From the desk of Supt. Czaporowski

As we approach our February break, I for one am glad that we are getting closer to the end of winter.  I am certainly looking forward to warmer weather.  However, we still have several more weeks to endure and I would like to take this opportunity to address snow day procedures.  One of the many responsibilities that superintendents shoulder is to call weather cancellation days or two-hour delays.  I assure you that all superintendents take this responsibility seriously and utilize a myriad of information including weather forecasts, current conditions, and community consultations, to make these decisions.  Simply put, we do the best we can with the information that we have.

Before I cancel school or call for a two-hour delay, there is quite a bit of groundwork that occurs.  The first calls that I make include the school transportation and maintenance departments, the Department of Public Works (DPW), the Westfield Police Department, the Mayor, other superintendents in the area, and in extreme cases, Emergency Management.  I ask about road and sidewalk conditions, the status of our school parking lots and walkways, and the conditions in Russell since we have a school there as well.  I even text various staff members from around the city to see how things are in their neighborhoods.  As you can see, many factors are taken into consideration.  In some cases, the roads may be fine, but since approximately fifty percent of our students our classified as walkers, I also need to consider whether residents have had the opportunity to shovel and treat their sidewalks.  Ultimately, a collective decision is made with the safety of our students and staff as the top priority.

Delivering the message to stakeholders is my next task.  To preempt bus departures, we must get the word out before 5:30 a.m.  Immediately I contact several central office staff members who spread the message to our local television and radio stations, post information on our district website, contact local cable channel 15, and notify our bus company.  I then post notifications on our district Facebook page and send out a robocall.  New this year, I also send out a notification via text message.  If the weather forecast calls for a significant storm, many superintendents will call cancel school the night before.  While some folks may criticize this decision, the reality is that many of our families appreciate the early call so that they are able to arrange childcare.

Most of us remember that last year we had a total of eight weather cancellation days.  One of those days really should have been a two-hour delay, but because it was also an early release staff development day (ERSD), it did not make sense to have our elementary students in class for less than an hour.  It also would not have counted as a full day of school in the eyes of the Department of Elementary and Secondary Education.  For this reason, we established that moving forward, if it becomes necessary to call a two-hour delay on an early release staff development day that the day will become a full day of school for students and that staff development will be postponed.  When possible, this notification would go out the night before so that families are able to plan accordingly.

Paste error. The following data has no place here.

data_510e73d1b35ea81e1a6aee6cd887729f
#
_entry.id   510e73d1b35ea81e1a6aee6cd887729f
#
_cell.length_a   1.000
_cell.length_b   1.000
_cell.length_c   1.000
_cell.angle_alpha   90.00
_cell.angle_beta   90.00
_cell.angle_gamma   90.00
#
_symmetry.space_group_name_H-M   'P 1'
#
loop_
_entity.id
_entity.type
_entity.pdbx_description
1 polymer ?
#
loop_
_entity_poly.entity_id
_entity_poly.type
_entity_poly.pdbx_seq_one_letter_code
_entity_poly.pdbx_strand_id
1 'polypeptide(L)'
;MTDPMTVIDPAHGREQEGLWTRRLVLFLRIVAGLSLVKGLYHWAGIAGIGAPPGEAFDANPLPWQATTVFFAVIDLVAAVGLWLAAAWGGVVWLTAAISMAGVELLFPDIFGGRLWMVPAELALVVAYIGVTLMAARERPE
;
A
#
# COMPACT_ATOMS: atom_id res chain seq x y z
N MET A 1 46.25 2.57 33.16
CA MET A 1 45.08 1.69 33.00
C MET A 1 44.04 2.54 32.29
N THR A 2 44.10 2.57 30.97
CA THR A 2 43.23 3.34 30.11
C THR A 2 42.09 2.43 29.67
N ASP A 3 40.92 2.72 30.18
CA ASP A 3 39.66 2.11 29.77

Last year, we did not get out of school until June 28.  This was inconvenient for many families across the district. Some families had to move planned vacations and some students had to delay participation in summer programs.  As a result, staff, students, and parents across the district encouraged us to investigate the possibility of alternative structured learning days, or blizzard bags, for this school year.  Our team did an abundance of research on this topic and implemented a pilot program that will go into effect after the fifth weather cancellation day.  We decided to start after the fifth snow day because we needed time to adequately prepare student assignments.  Our team also agreed with parents and student survey feedback that students should be able to have snow day experiences just as we did when we were growing up.

So far this school year, Westfield Public Schools has had to use four weather cancellation days, placing the last day of school on Wednesday, June 20.  As part of our plan, teachers are now explaining alternative structured learning day assignments to students.  The next called weather cancellation day will not be a blizzard bag day but the following day will be.  If we have a two-day event, we want our staff and students to be prepared.  And if we end up not using the blizzard bags, the assignments will be used before the end of this school year.

When weather cancellation days or delays are called, please know that we consider the safety of all our staff and students and I believe it is necessary to air on the side of caution.   Our pilot blizzard bag program is providing us with a nice safety net to ensure that we will not get out of school as late as last year.  And we will survey stakeholders again this June to revise the blizzard bag program for next school year.  Lastly, I’d like to acknowledge all of the work that the school maintenance workers do to get our schools ready in times of adverse weather and to the DPW staff for their tireless efforts to clear the roads during storms.  They all do a great job!

Stefan Czaporowski

Superintendent of Schools

Westfield Public Schools

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